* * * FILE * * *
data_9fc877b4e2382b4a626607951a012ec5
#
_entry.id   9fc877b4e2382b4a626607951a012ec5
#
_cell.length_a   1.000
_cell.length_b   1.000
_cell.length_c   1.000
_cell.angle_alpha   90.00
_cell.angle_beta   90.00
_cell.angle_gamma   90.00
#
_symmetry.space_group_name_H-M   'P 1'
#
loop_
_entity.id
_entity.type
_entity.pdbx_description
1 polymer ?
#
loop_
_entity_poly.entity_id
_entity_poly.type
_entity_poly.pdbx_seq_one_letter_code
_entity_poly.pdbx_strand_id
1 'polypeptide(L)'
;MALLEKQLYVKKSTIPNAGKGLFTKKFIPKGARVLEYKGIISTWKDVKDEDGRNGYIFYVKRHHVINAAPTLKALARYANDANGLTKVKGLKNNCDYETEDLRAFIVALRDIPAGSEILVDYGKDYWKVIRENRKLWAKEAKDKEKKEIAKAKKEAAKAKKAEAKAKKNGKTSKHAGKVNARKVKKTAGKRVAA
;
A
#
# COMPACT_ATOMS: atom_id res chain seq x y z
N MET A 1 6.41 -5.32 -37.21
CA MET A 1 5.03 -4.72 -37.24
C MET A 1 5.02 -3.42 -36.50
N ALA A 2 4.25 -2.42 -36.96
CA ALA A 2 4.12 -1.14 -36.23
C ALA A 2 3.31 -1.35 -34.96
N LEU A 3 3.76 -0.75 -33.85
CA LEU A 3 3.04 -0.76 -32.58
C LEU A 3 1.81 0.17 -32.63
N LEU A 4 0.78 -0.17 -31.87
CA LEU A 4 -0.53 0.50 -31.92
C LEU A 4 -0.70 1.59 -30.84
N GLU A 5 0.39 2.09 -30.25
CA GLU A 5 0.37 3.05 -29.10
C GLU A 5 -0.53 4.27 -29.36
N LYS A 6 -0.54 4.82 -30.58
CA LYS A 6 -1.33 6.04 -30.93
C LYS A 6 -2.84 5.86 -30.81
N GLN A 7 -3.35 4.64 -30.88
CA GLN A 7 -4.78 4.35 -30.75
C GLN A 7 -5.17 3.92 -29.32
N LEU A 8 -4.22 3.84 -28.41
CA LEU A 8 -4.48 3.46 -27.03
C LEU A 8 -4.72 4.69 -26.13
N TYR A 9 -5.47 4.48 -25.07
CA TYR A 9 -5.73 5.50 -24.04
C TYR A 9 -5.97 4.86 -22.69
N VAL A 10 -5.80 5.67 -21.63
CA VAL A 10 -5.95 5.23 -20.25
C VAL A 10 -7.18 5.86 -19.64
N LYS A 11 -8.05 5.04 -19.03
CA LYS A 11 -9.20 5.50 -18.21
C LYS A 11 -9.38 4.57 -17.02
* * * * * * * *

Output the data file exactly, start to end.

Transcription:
data_9fc877b4e2382b4a626607951a012ec5
#
_entry.id   9fc877b4e2382b4a626607951a012ec5
#
_cell.length_a   1.000
_cell.length_b   1.000
_cell.length_c   1.000
_cell.angle_alpha   90.00
_cell.angle_beta   90.00
_cell.angle_gamma   90.00
#
_symmetry.space_group_name_H-M   'P 1'
#
loop_
_entity.id
_entity.type
_entity.pdbx_description
1 polymer ?
#
loop_
_entity_poly.entity_id
_entity_poly.type
_entity_poly.pdbx_seq_one_letter_code
_entity_poly.pdbx_strand_id
1 'polypeptide(L)'
;MALLEKQLYVKKSTIPNAGKGLFTKKFIPKGARVLEYKGIISTWKDVKDEDGRNGYIFYVKRHHVINAAPTLKALARYANDANGLTKVKGLKNNCDYETEDLRAFIVALRDIPAGSEILVDYGKDYWKVIRENRKLWAKEAKDKEKKEIAKAKKEAAKAKKAEAKAKKNGKTSKHAGKVNARKVKKTAGKRVAA
;
A
#
# COMPACT_ATOMS: atom_id res chain seq x y z
N MET A 1 6.41 -5.32 -37.21
CA MET A 1 5.03 -4.72 -37.24
C MET A 1 5.02 -3.42 -36.50
N ALA A 2 4.25 -2.42 -36.96
CA ALA A 2 4.12 -1.14 -36.23
C ALA A 2 3.31 -1.35 -34.96
N LEU A 3 3.76 -0.75 -33.85
CA LEU A 3 3.04 -0.76 -32.58
C LEU A 3 1.81 0.17 -32.63
N LEU A 4 0.78 -0.17 -31.87
CA LEU A 4 -0.53 0.50 -31.92
C LEU A 4 -0.70 1.59 -30.84
N GLU A 5 0.39 2.09 -30.25
CA GLU A 5 0.37 3.05 -29.10
C GLU A 5 -0.53 4.27 -29.36
N LYS A 6 -0.54 4.82 -30.58
CA LYS A 6 -1.33 6.04 -30.93
C LYS A 6 -2.84 5.86 -30.81
N GLN A 7 -3.35 4.64 -30.88
CA GLN A 7 -4.78 4.35 -30.75
C GLN A 7 -5.17 3.92 -29.32
N LEU A 8 -4.22 3.84 -28.41
CA LEU A 8 -4.48 3.46 -27.03
C LEU A 8 -4.72 4.69 -26.13
N TYR A 9 -5.47 4.48 -25.07
CA TYR A 9 -5.73 5.50 -24.04
C TYR A 9 -5.97 4.86 -22.69
N VAL A 10 -5.80 5.67 -21.63
CA VAL A 10 -5.95 5.23 -20.25
C VAL A 10 -7.18 5.86 -19.64
N LYS A 11 -8.05 5.04 -19.03
CA LYS A 11 -9.20 5.50 -18.21
C LYS A 11 -9.38 4.57 -17.02